ABC-owned television stations reported this for the first time widespread Zelle schemes involving Bank of America customersbut scammers are using the platform’s instant irreversible transactions – and ambiguous federal government regulations – to be more creative in their tricks.
In the latest development, fraudsters impersonate Wells Fargo employees to extort money.
Our affiliate station KGO-TV reported that Cynthia Marin of Concord, California, received a text asking if she had approved Zelle’s deal with “TRAVIS” for $ 3,500. She replied, “No.”
Shortly afterwards, she received a phone call from Wells Fargo. This was probably an example deceptionwhich means that the subscriber intentionally falsified the information transmitted to the display of the subscriber identifier Marina.
Marin said the woman on the other line told her that someone was withdrawing money in her name and she needed to quickly send the funds to her account through Zelle to stop it.
The scammer then ordered Marin to start the transfer by entering her first and last name in the “Add Recipient” field and leaving the field for her email or phone number blank.
After the translation was processed, Marin received a notification from Zela that the recipient was “Cynthia Marin.” She also received text notifications that looked legitimate.
“CINCIA MARINE has sent you $ 1,000.00 with Zelle. To accept your money, visit: https://enroll.zellepay.com. Answer STOP to finish the message, or HELP for help, ”the text reads.
However, the impostors created a Zelle account in her name and used it to obtain these funds.
When Marin checked his Wells Fargo account, there was only $ 6 left.
“The money is gone. Disappeared. They just disappeared, ”she said.
“It’s just scary. It’s a scary feeling,” she added.
Fraudsters also hunted Kelly Reynolds of San Jose, California, using a similar technique.
Reynolds told KGO-TV that the scammer not only cheated the call but also gave her the name of a real employee of Wells Fargo Bank.
Two victims said Wells Fargo did little to protect their funds. Both filed claims, and both were dismissed. Wells Fargo said their Zelle payments were “processed as required” and therefore the return will not be processed.
“They really, really didn’t do anything,” Reynolds said.
“Whether I have $ 1 or $ 1 million, I have to be protected,” Marin agreed.
As reports of Zelle fraud increased in 2021, Bank of America and others initially declined to offer a refund, arguing that customers “sanctioned transactions” and that Zelle is a “third-party app” without “fraud protection”. (Zelle is owned by Early Warning Services, LLC, a privately held financial services company owned by Bank of America, Truist, Capital One, JPMorgan Chase, PNC Bank, US Bank and Wells Fargo.)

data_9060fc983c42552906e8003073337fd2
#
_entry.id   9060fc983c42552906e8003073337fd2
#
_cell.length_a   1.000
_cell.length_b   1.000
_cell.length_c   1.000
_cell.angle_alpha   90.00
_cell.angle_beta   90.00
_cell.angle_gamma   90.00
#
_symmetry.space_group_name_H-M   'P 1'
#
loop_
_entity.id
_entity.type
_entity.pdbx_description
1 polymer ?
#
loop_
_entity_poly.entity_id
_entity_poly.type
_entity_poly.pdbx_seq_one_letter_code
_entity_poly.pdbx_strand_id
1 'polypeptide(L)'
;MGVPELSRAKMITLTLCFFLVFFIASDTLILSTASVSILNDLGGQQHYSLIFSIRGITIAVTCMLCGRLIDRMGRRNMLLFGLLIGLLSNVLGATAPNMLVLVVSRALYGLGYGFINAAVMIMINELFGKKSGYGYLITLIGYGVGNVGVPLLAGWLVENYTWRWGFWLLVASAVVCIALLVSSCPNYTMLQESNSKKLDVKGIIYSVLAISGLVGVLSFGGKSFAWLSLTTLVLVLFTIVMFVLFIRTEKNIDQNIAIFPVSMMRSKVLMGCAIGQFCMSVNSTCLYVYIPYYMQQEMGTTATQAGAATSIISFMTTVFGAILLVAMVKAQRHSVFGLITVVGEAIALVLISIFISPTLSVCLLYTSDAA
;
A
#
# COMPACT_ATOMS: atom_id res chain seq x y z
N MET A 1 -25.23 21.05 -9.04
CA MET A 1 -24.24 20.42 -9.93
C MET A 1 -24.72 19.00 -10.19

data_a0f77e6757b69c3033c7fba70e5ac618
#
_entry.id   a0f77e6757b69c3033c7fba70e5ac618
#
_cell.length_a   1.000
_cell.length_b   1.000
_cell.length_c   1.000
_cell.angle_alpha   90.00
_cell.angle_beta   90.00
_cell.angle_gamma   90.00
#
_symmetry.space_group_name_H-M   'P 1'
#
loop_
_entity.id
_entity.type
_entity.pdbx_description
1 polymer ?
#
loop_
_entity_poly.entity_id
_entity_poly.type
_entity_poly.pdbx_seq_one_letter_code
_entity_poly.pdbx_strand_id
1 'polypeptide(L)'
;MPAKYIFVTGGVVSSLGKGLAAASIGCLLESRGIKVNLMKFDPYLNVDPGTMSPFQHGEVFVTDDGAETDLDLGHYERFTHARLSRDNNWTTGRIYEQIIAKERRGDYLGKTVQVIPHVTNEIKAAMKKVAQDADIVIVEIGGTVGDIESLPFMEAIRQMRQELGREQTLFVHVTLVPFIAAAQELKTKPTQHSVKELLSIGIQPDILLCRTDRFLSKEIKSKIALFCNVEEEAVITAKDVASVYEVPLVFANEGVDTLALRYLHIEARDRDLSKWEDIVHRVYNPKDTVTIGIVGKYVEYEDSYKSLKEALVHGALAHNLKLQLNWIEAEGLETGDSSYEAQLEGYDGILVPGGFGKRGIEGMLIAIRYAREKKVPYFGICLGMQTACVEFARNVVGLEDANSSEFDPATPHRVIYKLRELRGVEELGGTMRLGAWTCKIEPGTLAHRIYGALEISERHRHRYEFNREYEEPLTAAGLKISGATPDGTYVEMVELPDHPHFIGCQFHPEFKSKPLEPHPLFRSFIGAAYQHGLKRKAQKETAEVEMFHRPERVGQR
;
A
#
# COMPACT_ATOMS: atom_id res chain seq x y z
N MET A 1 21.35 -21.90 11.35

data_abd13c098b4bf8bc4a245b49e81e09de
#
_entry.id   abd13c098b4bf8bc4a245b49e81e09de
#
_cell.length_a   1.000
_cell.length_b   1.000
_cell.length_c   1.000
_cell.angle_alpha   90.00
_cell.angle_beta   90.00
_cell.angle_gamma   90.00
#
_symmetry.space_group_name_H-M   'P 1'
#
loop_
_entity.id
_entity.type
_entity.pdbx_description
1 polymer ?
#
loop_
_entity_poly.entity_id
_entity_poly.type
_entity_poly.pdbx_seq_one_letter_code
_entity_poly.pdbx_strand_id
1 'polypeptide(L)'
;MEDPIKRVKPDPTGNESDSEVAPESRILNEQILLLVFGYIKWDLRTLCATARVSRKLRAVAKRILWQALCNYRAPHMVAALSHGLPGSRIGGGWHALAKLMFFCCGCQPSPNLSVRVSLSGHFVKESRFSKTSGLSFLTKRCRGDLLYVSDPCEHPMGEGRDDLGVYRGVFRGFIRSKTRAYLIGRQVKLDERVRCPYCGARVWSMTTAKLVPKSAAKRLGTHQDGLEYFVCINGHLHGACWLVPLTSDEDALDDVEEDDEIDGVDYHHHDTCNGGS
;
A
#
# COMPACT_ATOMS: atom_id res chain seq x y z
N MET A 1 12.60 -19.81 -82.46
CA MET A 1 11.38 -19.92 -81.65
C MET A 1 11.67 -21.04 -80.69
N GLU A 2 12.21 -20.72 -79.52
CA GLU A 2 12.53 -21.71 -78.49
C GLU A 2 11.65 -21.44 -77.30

Since then, Bank of America has returned money to some customers after KGO-TV reported that Federal Electronic Funds Transfer Act requires banks to return money to consumers for fraudulent remittances.
And unlike credit cards, most fast-paying apps don’t provide protection against fraud.
“There is virtually no consumer protection in these Zelle transactions. So people started using them like you can use a credit card to say buy tickets to a concert they saw on Craigslist. And it’s a terrible idea because there’s no way to get a refund, ”said cybersecurity expert Bob Sullivan.
Lawyers say federal laws should protect consumers in these scams because they have been tricked into giving away their funds, and banks should protect their customers ’accounts.
They want the Financial Protection Bureau to deal with the banks for not returning money to customers or introducing additional guarantees for Zelle transfers.
“It will probably take banking regulators years to catch up with what is happening with Zele,” Sullivan said.
And while regulators are playing catch-up, Zelle continues to grow. The company recently reported that in 2021, 1.8 billion payments were sent, which is 49% more than the year before.
Wells Fargo told KGO-TV that it is investigating every single case of fraud. The full statement is as follows:
It is sad that fraudsters are actively harassing and deceiving victims, and we understand the frustration and anger expressed by victims. We don’t want anyone to be caught in a scam, and we want to make sure everyone knows that criminals can spoof a caller ID number to make it look like a call or text from your bank. To be safe, don’t answer. Contact your bank using legitimate sources, such as the number on the back of your debit card.
We are working hard to raise awareness of common scams and remind customers that Zelle transfers are immediate and should be treated as cash. At the same time, we continue to update and strengthen our practices and procedures to combat and prevent fraud.
We also strive to comply with all rules governing transactions, including Regulation E. This is a priority for us and our industry.
- When we receive a notice of fraud, we have a thorough investigation to investigate the claim. Once we complete our investigation, we report the results directly to our clients.
- Because Zelle is an immediate form of payment, refunds for victims of fraud are usually not possible, but we will work with other financial institutions and law enforcement to track down suspects and try to recover funds for our customers.
- We are unable to discuss information regarding specific customers or our process of investigating claims that have been filed, due to the privacy and confidentiality of customers.
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